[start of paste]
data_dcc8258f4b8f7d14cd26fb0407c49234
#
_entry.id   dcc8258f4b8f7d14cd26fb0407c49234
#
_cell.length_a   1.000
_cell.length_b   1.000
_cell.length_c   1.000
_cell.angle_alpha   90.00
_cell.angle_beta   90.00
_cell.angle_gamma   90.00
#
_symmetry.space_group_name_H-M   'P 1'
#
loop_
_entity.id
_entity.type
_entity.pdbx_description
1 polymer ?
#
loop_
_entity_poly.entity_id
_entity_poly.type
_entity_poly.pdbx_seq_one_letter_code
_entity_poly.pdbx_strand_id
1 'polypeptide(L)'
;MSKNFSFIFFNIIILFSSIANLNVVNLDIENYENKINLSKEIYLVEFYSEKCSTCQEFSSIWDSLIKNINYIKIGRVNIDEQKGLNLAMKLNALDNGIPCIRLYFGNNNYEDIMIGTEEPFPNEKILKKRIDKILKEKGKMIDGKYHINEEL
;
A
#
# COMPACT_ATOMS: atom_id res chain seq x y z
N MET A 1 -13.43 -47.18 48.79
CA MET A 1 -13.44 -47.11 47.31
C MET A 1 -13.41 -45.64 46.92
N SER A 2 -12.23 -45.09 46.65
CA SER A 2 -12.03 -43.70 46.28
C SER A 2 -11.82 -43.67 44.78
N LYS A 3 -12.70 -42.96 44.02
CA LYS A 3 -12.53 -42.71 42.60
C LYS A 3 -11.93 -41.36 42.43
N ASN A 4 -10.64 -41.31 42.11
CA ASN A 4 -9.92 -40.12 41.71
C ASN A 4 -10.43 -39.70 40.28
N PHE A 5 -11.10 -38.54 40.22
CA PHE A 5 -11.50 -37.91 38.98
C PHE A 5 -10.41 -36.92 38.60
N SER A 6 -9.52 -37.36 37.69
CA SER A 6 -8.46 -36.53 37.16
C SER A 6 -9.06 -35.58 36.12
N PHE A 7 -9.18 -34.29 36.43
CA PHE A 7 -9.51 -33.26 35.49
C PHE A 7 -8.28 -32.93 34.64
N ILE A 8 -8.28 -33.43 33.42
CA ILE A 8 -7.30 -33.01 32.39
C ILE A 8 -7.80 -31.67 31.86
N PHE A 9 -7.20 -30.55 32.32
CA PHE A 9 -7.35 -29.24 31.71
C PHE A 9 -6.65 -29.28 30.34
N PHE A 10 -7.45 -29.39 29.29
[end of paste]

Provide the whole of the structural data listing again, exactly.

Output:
data_dcc8258f4b8f7d14cd26fb0407c49234
#
_entry.id   dcc8258f4b8f7d14cd26fb0407c49234
#
_cell.length_a   1.000
_cell.length_b   1.000
_cell.length_c   1.000
_cell.angle_alpha   90.00
_cell.angle_beta   90.00
_cell.angle_gamma   90.00
#
_symmetry.space_group_name_H-M   'P 1'
#
loop_
_entity.id
_entity.type
_entity.pdbx_description
1 polymer ?
#
loop_
_entity_poly.entity_id
_entity_poly.type
_entity_poly.pdbx_seq_one_letter_code
_entity_poly.pdbx_strand_id
1 'polypeptide(L)'
;MSKNFSFIFFNIIILFSSIANLNVVNLDIENYENKINLSKEIYLVEFYSEKCSTCQEFSSIWDSLIKNINYIKIGRVNIDEQKGLNLAMKLNALDNGIPCIRLYFGNNNYEDIMIGTEEPFPNEKILKKRIDKILKEKGKMIDGKYHINEEL
;
A
#
# COMPACT_ATOMS: atom_id res chain seq x y z
N MET A 1 -13.43 -47.18 48.79
CA MET A 1 -13.44 -47.11 47.31
C MET A 1 -13.41 -45.64 46.92
N SER A 2 -12.23 -45.09 46.65
CA SER A 2 -12.03 -43.70 46.28
C SER A 2 -11.82 -43.67 44.78
N LYS A 3 -12.70 -42.96 44.02
CA LYS A 3 -12.53 -42.71 42.60
C LYS A 3 -11.93 -41.36 42.43
N ASN A 4 -10.64 -41.31 42.11
CA ASN A 4 -9.92 -40.12 41.71
C ASN A 4 -10.43 -39.70 40.28
N PHE A 5 -11.10 -38.54 40.22
CA PHE A 5 -11.50 -37.91 38.98
C PHE A 5 -10.41 -36.92 38.60
N SER A 6 -9.52 -37.36 37.69
CA SER A 6 -8.46 -36.53 37.16
C SER A 6 -9.06 -35.58 36.12
N PHE A 7 -9.18 -34.29 36.43
CA PHE A 7 -9.51 -33.26 35.49
C PHE A 7 -8.28 -32.93 34.64
N ILE A 8 -8.28 -33.43 33.42
CA ILE A 8 -7.30 -33.01 32.39
C ILE A 8 -7.80 -31.67 31.86
N PHE A 9 -7.20 -30.55 32.32
CA PHE A 9 -7.35 -29.24 31.71
C PHE A 9 -6.65 -29.28 30.34
N PHE A 10 -7.45 -29.39 29.29